Generations of the Chinese Spirit

The Joy Luck Club

Writing prompt #1

My favorite parable is The Twenty-Six Malignant Gates because of the lesson of mystical faith it reflects towards the other stories. Not only does it teach the lesson of faith, but also the lesson of listening to one's elders. The parable begins with an irrational excuse to why little girl cannot ride her bike outside, and because of this, she goes out anyway, but "fell before she even reached the corner" (Tan 87). The result clearly teaches the girl and the reader about respect for elders and faith in the mysterious.

Writing Prompt #2

If I were to read another mother and daughter pair, I would read the Woo family. The stories of Jing-mei and her mother Suyuan tell those of the struggle between Chinese and American culture and of deeper conflict between the mother and daughter's resented relationship. Another interesting story is Suyuan looking for her daughters that she had to leave in China. The deep, emotional, and conflicted feelings of long lost relatives is always a stimulating topic.

Writing Prompt #3

“Now you see,' said the turtle, drifting back into the pond, 'why it is useless to cry. Your tears do not wash away your sorrows. They feed someone else's joy. And that is why you must learn to swallow your own tears" (Tan 217).

This is my favorite quote because it teaches the theme of interior strength for one's greater good. The quote reflects the two conflicts taking place. The current problem is An-mei's daughter, Rose, ignoring her sadness about her divorce. The other conflict was when An-mei was a child and she couldn't help but be sad about her long lost mother returning. She learned to swallow her tears or else it'll feed someone else's happiness. The quote represents both the right and wrong way to deal with emotional problems. An-mei learned in her childhood that there were things she couldn't control, so she had to accept them. Rose's problem was that she was able to control her own destiny, but chose to swallow her own tears.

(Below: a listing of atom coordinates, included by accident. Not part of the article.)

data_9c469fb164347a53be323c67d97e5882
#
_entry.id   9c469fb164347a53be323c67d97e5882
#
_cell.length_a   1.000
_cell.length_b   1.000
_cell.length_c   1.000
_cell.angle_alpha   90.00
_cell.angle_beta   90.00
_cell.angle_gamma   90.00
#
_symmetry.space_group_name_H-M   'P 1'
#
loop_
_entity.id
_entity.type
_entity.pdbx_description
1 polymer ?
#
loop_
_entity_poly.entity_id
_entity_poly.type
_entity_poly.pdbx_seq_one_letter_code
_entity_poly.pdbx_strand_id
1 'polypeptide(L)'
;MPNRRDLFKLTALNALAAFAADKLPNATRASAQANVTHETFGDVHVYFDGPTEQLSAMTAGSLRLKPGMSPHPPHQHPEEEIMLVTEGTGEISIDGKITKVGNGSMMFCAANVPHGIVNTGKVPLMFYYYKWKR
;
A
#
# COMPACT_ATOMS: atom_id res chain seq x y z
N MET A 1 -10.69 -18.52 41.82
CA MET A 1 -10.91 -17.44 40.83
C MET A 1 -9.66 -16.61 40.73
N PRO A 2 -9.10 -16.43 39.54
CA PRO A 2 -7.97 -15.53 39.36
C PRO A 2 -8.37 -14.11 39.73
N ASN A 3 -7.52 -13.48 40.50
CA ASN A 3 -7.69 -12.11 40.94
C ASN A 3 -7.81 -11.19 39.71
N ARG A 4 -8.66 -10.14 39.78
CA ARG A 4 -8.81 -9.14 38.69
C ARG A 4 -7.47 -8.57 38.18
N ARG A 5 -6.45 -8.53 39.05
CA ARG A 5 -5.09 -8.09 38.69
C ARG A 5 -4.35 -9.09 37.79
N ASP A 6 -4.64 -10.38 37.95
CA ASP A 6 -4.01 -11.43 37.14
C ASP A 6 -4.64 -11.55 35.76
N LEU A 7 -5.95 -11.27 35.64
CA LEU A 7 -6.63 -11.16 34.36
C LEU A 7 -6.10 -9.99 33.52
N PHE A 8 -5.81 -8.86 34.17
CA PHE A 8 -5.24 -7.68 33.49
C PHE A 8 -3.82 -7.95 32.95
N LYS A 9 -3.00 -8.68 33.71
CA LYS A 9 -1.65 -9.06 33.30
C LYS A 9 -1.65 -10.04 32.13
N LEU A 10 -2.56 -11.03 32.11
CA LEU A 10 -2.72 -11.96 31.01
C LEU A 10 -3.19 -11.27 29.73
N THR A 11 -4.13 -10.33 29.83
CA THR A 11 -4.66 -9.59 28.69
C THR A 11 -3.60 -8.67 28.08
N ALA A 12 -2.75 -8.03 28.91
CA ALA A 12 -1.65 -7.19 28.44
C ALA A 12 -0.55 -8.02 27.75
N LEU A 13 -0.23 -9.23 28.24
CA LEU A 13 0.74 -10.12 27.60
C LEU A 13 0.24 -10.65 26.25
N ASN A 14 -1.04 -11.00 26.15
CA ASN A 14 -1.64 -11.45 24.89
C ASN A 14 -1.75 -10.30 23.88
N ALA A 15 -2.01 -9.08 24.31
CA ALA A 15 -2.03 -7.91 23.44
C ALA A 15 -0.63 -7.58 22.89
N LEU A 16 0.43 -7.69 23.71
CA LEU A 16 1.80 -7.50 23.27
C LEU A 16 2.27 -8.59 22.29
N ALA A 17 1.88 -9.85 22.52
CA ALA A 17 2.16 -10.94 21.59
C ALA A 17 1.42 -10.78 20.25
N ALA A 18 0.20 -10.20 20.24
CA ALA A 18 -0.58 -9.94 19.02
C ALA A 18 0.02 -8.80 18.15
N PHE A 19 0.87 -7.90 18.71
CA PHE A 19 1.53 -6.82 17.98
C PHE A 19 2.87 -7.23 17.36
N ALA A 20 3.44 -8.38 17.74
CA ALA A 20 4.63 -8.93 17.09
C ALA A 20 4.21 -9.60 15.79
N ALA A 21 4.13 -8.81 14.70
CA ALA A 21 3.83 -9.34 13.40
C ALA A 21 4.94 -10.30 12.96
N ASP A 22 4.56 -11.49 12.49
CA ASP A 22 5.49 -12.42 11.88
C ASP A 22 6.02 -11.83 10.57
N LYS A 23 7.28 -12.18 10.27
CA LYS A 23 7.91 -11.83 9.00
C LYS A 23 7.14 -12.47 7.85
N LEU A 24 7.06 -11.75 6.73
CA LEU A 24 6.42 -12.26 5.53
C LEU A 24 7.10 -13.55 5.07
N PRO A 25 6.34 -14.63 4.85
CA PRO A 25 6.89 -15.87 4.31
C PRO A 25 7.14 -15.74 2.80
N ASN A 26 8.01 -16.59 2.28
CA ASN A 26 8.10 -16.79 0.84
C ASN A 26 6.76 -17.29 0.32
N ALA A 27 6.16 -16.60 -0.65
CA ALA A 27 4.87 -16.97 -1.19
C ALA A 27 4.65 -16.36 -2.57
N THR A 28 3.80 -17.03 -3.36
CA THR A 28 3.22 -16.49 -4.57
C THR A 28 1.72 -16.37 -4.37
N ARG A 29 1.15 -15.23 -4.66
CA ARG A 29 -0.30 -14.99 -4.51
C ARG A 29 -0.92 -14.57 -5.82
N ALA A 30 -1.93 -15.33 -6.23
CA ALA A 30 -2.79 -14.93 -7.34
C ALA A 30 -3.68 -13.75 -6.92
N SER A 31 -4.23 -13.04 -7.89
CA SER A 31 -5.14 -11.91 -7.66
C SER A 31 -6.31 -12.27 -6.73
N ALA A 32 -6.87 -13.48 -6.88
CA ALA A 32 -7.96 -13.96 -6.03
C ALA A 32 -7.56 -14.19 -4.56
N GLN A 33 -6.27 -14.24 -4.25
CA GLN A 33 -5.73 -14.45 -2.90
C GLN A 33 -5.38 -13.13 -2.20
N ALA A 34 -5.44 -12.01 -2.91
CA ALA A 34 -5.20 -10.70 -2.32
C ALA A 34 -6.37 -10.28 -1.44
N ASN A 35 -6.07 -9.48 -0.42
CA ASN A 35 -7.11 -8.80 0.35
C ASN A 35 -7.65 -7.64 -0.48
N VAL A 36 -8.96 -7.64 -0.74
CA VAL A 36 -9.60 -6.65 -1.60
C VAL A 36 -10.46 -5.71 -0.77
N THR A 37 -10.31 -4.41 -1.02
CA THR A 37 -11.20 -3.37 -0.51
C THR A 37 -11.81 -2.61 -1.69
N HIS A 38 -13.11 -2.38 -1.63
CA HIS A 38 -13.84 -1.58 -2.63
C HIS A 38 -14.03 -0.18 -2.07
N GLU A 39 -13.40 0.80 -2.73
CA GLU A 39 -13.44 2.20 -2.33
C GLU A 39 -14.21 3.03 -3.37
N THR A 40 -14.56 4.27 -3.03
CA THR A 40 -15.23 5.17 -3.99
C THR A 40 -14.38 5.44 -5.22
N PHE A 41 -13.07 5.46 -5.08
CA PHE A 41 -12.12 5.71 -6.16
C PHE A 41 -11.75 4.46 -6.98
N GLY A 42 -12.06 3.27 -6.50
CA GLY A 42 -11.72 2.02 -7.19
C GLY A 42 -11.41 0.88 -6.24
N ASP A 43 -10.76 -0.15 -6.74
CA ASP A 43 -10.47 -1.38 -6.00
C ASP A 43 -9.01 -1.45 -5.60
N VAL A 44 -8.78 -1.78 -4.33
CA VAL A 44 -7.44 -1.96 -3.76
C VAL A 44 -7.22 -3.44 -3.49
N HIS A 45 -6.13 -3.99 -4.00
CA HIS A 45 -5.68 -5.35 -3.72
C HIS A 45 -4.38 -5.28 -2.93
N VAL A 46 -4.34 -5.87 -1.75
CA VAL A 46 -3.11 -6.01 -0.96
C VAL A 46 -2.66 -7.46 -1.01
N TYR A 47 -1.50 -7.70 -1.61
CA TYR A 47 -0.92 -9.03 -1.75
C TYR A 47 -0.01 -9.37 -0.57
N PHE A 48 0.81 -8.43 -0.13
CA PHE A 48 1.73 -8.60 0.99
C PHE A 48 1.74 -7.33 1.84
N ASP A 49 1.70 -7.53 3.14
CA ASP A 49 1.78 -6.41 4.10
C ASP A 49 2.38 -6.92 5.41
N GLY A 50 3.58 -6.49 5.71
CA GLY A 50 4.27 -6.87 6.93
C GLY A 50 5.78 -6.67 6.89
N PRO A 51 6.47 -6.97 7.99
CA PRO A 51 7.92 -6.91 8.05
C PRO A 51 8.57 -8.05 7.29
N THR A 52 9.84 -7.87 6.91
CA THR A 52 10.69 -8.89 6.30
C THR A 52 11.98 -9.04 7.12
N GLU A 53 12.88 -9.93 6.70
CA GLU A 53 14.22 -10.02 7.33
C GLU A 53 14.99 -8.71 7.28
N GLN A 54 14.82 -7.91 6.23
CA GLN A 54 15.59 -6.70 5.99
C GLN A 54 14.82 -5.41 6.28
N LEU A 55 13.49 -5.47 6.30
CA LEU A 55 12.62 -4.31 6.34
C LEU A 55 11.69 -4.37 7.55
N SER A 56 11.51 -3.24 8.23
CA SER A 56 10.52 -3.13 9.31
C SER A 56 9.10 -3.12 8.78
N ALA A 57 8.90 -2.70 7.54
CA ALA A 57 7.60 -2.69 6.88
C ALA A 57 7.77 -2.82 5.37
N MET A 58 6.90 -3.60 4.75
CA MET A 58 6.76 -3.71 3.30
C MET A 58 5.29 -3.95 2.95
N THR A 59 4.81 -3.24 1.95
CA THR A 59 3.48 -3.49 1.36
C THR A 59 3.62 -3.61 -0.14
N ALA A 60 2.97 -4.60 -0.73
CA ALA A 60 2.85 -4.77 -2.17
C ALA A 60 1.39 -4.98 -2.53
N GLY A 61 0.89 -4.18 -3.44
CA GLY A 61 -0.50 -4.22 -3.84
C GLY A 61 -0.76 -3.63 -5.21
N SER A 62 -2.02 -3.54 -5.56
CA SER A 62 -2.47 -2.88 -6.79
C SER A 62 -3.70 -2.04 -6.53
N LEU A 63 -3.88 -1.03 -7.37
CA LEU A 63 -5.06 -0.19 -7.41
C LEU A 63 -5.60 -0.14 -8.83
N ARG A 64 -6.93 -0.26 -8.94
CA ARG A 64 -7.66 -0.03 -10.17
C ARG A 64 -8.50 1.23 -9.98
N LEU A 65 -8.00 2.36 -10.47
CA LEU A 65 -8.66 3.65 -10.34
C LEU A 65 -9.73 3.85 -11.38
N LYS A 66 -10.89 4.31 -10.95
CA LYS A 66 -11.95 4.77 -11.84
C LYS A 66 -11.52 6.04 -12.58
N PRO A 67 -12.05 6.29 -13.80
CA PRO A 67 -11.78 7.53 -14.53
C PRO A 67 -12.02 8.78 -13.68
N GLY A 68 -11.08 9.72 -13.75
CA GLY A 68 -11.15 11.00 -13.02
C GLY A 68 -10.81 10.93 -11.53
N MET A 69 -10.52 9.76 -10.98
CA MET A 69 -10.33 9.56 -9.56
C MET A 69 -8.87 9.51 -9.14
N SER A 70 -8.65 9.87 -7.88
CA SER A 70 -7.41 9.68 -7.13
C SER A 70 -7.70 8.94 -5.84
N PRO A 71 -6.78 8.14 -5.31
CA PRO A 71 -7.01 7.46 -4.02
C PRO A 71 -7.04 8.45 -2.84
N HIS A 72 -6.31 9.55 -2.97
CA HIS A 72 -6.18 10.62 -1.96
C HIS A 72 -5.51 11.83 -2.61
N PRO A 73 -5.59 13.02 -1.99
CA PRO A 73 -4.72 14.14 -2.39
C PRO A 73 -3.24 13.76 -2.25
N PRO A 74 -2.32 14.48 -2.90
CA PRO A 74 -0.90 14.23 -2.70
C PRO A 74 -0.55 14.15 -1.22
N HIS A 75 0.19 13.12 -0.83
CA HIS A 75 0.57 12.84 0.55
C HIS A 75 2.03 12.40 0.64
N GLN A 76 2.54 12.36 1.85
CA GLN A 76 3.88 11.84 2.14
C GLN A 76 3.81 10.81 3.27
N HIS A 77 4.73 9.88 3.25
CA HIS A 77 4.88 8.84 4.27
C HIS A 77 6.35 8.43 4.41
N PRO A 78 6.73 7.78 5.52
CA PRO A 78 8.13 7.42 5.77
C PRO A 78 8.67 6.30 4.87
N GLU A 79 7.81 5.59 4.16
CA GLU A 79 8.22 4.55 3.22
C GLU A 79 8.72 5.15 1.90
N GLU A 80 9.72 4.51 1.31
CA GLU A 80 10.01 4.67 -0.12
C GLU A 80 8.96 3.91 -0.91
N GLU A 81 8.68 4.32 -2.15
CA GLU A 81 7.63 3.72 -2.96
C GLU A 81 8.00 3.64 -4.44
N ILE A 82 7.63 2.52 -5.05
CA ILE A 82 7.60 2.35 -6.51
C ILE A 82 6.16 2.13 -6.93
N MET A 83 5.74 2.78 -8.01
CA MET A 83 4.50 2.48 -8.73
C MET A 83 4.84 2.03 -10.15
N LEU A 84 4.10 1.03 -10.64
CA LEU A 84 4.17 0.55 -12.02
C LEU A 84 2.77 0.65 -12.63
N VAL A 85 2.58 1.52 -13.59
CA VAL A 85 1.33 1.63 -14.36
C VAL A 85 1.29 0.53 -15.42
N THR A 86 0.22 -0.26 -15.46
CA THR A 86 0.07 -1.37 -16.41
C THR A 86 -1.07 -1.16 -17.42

Thematic Paragraph

In The Joy Luck Club, Amy Tan presents the idea that hope helps overcome obstacles and assists people who live through unresolved hardships. The theme is most clearly present in the chapter Half and Half. In the chapter, An-mei seems to have lost most of her spiritual faith, but still has some left, considering she cleans her bible everyday. Her faith is seemingly lost when her youngest son disappears in the ocean at the beach. She tried many spiritual techniques to have him return, but ultimately nothing worked. Years later, her daughter Rose finds An-mei's bible and opens it. In the section called "deaths," she saw that An-mei "wrote 'Bing Hsu' lightly, in erasable pencil" (Tan 131). Rose learns that An-mei still keeps her hope and faith even though it is little, yet it helps persevere her through life. Rose reflects this hope on her own dying marriage.